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Seated Tai Chi

LEI 3723L MODULE 10


MINDFULNESS & STRESS MANAGEMENT FACILITATION
TECHNIQUES
Tai Chi
Tai Chi is a traditional Chinese dancelike conditioning
exercise developed for martial-arts purposes more than
300 years ago
Tai Chi has been used in China as a traditional health-
enhancing exercise to improve fitness, health, and
longevity.
Become one of the most popular forms of exercise in the
world, and is especially appealing to geriatrics
populations.

(Fuzhon, Fisher, Harmer, & Shirai,


2003)
Tai Chi
Tai Chi is a series of individual movements (forms) linked
together to flow smoothly from one form to another.
Involve characteristics such as :
-Body and trunk rotation
-Flexion/extension of hips and knees
-Weight shifting
-Postural alignment
-Coordinated arm movements
-Postural control
Also involves training of the mind: moving meditation
(Fuzhon, Fisher, Harmer, & Shirai,
2003)
10 Essentials of Tai Chi Practice
1) Straightening the head
2) Containing the chest and raising the back
3) Relaxing the waist
4) Distinguishing insubstantial and substantial
5) Sinking the shoulders and elbows
6) Using consciousness, not strength
7) Upper and lower following one another
8) Uniting internal and external
9) Continuity
10)Tranquility in movement (Fuzhon, Fisher, Harmer, & Shirai,
2003)
Tai Chi
Tai Chi is intended to cultivate qi which is an internal
force or vital energy
Multiple different styles of Tai Chi Most popular: YANG
- Yang Tai Chi has been used in the majority of medical and
behavioral research done on Tai Chi

(Fuzhon, Fisher, Harmer, & Shirai,


2003)
Yang Tai Chi
Multiple versions of Yang (Covering 24, 48, 88 and 108 forms)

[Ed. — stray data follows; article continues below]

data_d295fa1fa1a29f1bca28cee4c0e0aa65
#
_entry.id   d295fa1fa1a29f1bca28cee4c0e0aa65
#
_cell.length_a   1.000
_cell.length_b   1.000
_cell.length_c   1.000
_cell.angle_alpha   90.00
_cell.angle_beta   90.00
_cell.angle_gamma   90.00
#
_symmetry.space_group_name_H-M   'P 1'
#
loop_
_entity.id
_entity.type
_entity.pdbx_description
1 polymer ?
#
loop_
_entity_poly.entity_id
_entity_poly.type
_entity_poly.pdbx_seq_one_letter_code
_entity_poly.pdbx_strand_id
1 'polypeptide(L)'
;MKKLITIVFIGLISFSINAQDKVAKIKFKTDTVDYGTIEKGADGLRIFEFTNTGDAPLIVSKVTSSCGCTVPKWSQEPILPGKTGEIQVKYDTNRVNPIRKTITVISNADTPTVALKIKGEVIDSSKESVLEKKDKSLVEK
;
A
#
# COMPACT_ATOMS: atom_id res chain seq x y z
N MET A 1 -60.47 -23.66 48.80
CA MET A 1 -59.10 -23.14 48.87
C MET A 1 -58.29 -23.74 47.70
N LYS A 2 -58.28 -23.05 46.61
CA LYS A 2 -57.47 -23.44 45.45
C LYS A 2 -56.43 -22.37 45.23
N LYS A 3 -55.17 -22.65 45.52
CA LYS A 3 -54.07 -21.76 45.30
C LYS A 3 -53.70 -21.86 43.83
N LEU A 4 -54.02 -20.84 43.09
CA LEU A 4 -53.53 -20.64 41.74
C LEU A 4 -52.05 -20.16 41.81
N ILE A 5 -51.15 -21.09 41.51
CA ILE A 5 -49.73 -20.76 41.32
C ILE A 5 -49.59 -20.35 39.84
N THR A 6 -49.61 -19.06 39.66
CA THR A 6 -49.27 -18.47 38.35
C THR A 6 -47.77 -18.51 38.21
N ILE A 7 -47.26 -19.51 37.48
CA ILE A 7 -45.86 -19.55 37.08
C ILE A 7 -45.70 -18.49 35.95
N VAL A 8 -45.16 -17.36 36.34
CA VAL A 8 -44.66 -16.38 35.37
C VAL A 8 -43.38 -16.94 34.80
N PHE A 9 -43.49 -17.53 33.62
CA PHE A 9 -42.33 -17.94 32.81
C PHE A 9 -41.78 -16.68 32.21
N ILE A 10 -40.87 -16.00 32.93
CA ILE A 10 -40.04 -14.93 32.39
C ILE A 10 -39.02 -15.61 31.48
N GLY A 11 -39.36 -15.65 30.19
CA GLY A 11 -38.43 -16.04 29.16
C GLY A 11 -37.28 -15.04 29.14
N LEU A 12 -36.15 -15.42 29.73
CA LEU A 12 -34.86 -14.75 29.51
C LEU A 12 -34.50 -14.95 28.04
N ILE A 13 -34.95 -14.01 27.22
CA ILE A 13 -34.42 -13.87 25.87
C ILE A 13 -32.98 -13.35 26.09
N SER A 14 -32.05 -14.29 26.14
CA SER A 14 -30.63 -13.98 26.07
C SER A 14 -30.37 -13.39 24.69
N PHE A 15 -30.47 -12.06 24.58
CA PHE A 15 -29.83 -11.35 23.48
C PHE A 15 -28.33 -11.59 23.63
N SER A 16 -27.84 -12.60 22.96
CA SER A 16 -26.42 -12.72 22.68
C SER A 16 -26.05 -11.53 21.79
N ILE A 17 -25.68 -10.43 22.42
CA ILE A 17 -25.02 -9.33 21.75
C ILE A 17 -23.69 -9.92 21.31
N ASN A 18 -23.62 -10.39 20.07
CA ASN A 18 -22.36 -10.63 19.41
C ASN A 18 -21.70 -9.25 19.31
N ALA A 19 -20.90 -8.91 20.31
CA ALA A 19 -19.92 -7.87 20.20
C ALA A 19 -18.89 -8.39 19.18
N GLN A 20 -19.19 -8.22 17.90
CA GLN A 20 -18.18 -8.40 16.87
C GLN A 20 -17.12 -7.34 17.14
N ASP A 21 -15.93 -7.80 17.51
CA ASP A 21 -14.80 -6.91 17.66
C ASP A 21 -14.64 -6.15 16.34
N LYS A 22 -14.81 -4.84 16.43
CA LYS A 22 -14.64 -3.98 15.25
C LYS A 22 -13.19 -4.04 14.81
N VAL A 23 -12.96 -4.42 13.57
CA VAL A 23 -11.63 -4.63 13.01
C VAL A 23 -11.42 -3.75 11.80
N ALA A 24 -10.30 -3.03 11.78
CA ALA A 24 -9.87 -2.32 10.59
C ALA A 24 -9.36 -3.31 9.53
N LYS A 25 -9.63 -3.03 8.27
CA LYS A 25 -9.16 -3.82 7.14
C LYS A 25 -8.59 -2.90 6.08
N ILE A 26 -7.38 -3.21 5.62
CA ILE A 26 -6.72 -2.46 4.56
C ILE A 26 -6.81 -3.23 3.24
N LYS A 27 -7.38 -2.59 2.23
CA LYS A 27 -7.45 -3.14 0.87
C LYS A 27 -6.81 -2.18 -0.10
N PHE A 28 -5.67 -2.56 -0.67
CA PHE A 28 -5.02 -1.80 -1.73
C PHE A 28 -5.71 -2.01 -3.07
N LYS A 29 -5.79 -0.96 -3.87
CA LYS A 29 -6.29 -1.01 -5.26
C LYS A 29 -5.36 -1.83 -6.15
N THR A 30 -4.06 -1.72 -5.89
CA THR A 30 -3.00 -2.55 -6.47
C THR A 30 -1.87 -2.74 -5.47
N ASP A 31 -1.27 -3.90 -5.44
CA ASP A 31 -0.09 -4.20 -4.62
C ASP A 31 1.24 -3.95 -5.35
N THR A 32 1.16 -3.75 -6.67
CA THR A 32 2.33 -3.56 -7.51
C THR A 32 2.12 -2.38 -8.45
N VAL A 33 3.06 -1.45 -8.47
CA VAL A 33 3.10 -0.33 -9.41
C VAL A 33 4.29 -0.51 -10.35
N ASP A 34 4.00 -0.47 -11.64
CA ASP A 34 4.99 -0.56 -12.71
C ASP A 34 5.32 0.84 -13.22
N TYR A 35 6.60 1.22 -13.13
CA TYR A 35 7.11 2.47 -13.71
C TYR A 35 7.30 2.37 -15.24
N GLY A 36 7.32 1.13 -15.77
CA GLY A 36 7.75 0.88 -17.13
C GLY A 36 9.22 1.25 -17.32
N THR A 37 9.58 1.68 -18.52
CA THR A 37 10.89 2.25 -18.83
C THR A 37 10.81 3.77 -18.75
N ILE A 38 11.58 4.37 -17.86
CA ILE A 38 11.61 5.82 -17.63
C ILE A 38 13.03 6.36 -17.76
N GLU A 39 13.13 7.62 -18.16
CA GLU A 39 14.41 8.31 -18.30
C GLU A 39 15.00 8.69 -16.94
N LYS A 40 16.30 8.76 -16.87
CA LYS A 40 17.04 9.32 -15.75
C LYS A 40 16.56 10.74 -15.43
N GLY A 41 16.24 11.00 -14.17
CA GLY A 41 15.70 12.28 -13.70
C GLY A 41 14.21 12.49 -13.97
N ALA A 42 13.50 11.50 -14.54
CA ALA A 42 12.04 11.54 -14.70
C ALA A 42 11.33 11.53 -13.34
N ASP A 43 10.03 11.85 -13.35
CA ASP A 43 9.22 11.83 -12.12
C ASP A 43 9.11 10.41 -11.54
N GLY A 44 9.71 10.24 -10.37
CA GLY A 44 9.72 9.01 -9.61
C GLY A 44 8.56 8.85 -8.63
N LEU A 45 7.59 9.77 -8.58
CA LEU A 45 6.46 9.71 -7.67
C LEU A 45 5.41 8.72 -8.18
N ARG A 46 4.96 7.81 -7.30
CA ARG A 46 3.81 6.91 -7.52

BENEFITS:
Increased posture/balance
Increased gait stability
Reduction in falls and fear of falling
Improved cardiovascular functioning
Increased strength of knee extensors
Increase physical functioning
Reduction in stress/tension
Enhanced movement confidence
Increased self-esteem and overall well-being (Fuzhon, Fisher, Harmer, & Shirai,
2003)
Challenges to learning Tai Chi
Learning its sequence is a cognitive challenge
Requires high levels of coordination between upper and
lower extremities
Not every Tai Chi posture is physically appropriate for
everyone

These challenges led Fuzhon et al. (2003) to create a


simple eight-form Tai Chi program for seniors

(Fuzhon, Fisher, Harmer, & Shirai,


2003)
8-Form Tai Chi Sequence
1) Commencing form
2) Repulse Monkey (Curving back arms)
3) Grasp Peacocks Tail (Stepping sideways and moving
arms)
4) Wave Hands Like Clouds (Moving Hands)
5) Fair Lady Works at Shuttles (Diagonal Strides)
6) Golden Cock Stands on One Leg (Standing on One
Leg)
7) Brush Knees and Twist Steps (Stepping and Pushing)
8) Closing Form (Fuzhon, Fisher, Harmer, & Shirai,
2003)
8-Form Tai Chi Sequence
http://healthyaging.ori.org/easytaichi/eztaichi.html

(Fuzhon, Fisher, Harmer, & Shirai,


2003)